Hofstra University Professor Maureen Murphy.
In some ways, 1996 seems so very long ago.

It was a pre-9/11 world, so America wasn’t waging a long-term war abroad, much less two or even three long-term wars. 

Also, in 1996, there were no iPods or iPads or Facebooks, and gasoline cost somewhere in the neighborhood of $1 a gallon.

That was also the year an array of Irish American educators and lawmakers got together and formed an impressive coalition which convinced state lawmakers that all students in New York State should learn about the Great Hunger, the
 Irish Famine which sent millions of desperate Irish across the globe in the 1840s. 

More on the Great Hunger in a moment.

These days, of course, we are waging bloody war in Iraq and Afghanistan, and something very much like it in Libya.  In 2011, we text, we tweet and, therefore, we are.

But there are important similarities between then and now.  President Bill Clinton suffered a big defeat in the 1994 congressional elections, when Republicans, led by Newt Gingrich, took over both houses of Congress.

This led to fundamental questions about the role of government in the 1996 presidential campaign. Similar questions are being asked now, in the wake of the defeat Democrats suffered in the 2010 elections, and with the 2012 presidential race looming.

This, in and of itself, is a good thing.  We should never be afraid to question the status quo, especially when hard-earned taxpayer money is the focus of these questions.

New York Daily News columnist Bill Hammond took state lawmakers to task last week in a column entitled
“The Mandate Mess: Pols Dream Up Wasteful Programs, We Pay for Them.”

“Like the road to hell, the highway to New York State's broken government is paved with good intentions,”

Hammond wrote. “Year in and year out, well-meaning Albany politicians set out to make the world a better place.”

Hammond later cites “questionable mandates” such as those which “require schools to teach about the Irish

Potato Famine, calculate the body-mass index of each student and hire four separate contractors for major construction projects.”

Irish Americans swiftly responded, defending the value of learning about the Great Hunger.

“Bill Hammond doesn't think the Irish Potato Famine is worthwhile subject matter for the children of New York?” Damian McShane of the Bronx asked in the News’ vaunted “Voice of the People” section.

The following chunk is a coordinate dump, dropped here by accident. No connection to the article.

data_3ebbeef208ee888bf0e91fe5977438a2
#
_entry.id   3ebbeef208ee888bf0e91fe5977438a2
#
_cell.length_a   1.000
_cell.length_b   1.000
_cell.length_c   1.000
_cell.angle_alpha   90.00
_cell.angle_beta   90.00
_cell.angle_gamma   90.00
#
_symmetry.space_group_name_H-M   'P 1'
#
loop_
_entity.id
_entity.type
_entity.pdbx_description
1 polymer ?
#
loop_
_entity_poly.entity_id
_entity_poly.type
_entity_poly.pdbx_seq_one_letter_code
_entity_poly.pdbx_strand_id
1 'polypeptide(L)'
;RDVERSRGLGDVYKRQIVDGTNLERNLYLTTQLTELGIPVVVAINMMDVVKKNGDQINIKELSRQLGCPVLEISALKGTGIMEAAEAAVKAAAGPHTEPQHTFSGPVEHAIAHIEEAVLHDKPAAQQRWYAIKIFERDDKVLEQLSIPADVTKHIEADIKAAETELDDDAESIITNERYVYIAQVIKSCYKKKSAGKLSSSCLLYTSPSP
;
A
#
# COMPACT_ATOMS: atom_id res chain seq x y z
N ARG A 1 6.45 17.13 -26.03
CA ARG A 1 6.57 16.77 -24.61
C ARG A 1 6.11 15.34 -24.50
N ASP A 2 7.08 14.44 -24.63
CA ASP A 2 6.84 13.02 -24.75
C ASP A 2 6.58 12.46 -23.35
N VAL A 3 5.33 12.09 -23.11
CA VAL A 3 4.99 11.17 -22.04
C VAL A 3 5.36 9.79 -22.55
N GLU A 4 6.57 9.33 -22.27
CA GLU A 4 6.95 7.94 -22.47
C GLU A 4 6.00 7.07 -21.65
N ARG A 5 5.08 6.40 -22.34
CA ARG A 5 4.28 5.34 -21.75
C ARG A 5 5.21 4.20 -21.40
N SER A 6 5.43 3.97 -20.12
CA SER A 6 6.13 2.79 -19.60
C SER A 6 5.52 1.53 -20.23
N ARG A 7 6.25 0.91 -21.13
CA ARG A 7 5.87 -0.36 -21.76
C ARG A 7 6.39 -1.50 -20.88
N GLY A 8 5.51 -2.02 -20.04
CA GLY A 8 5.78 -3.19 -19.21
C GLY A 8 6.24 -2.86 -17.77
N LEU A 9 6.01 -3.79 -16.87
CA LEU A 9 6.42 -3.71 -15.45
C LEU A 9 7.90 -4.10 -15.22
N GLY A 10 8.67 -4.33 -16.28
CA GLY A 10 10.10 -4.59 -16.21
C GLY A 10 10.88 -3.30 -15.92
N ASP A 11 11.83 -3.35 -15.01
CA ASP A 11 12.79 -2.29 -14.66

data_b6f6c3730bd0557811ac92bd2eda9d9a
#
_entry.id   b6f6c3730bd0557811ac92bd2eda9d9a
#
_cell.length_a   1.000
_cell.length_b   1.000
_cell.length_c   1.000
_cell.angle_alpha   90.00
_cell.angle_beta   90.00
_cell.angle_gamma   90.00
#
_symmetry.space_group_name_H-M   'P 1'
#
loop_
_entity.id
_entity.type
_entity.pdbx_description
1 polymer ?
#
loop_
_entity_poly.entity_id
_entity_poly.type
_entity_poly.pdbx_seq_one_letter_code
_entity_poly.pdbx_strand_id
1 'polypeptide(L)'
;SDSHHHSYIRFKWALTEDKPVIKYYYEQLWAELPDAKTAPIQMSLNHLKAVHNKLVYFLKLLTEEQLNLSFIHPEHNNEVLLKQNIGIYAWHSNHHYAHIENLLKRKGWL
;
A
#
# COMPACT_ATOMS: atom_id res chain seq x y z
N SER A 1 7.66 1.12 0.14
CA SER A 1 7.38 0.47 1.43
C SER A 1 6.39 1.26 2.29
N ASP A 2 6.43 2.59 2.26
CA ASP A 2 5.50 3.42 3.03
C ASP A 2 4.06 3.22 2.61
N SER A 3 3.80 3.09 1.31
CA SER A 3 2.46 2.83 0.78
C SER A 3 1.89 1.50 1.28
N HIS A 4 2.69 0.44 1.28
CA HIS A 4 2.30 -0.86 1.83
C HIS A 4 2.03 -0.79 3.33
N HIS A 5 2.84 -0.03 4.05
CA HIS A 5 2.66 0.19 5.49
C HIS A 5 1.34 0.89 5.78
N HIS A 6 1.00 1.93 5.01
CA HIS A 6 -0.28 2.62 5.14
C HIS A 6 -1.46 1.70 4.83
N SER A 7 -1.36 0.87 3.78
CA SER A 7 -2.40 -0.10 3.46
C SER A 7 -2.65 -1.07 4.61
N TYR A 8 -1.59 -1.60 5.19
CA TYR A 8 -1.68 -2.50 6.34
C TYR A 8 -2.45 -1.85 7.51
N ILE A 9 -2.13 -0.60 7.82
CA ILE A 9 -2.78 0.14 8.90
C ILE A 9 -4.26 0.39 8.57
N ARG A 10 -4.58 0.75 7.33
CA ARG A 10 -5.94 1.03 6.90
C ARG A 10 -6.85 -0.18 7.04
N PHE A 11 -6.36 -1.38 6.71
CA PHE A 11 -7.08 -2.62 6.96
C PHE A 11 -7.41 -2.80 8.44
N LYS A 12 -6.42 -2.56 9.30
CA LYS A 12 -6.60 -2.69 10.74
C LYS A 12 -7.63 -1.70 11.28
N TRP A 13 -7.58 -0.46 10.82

“Perhaps (Hammond) should learn the history of that event, so he could better understand the lessons children can take from it. The evils of colonialism. Racism and discrimination in Europe. The first great wave of immigration to this country. 

“These topics seem pretty relevant to me, given what's going on in the world. But apparently they're not the kind of thing Hammond thinks our children should learn -- or the kind of information one needs to get a journalism degree.”

Hard to argue with that.  Of course, Hammond might say he was trying to make a larger point.  Hammond, after all, doesn’t doubt that the lawmakers have good intentions.

“What they generally fail to do…is think all the way through the real-world consequences of their social engineering. And they almost never follow up to see what actually happens,” he adds.

The basic question -- should state governments be in the business of deciding small-scale issues such as what should be taught in history classrooms?

What Hammond and many of today’s vociferous government critics fail to address is that state governments are often simply responding to grass roots movements. 

The Great Irish Famine curriculum was not implemented because a few lawmakers decided willy-nilly that they want to be nice to the Irish.  Hofstra University’s Maureen Murphy and many other like-minded educators built an impressive coalition and pressed lawmakers into action.

The lawmakers, thus, were representing the will of a vocal group of like-minded people.  That’s pretty much how Democracy works. 

It’s not to say the will of the people is always wise.  Sometimes it’s downright dumb.  Democracy, after all, is a messy business. 

As Winston Churchill (who knew a thing or two about butting heads with the Irish) noted, democracy is the worst form of government…except for all of the other ones.

(Contact “Sidewalks” at tomdeignan@earthlink.net or facebook.com/tomdeignan)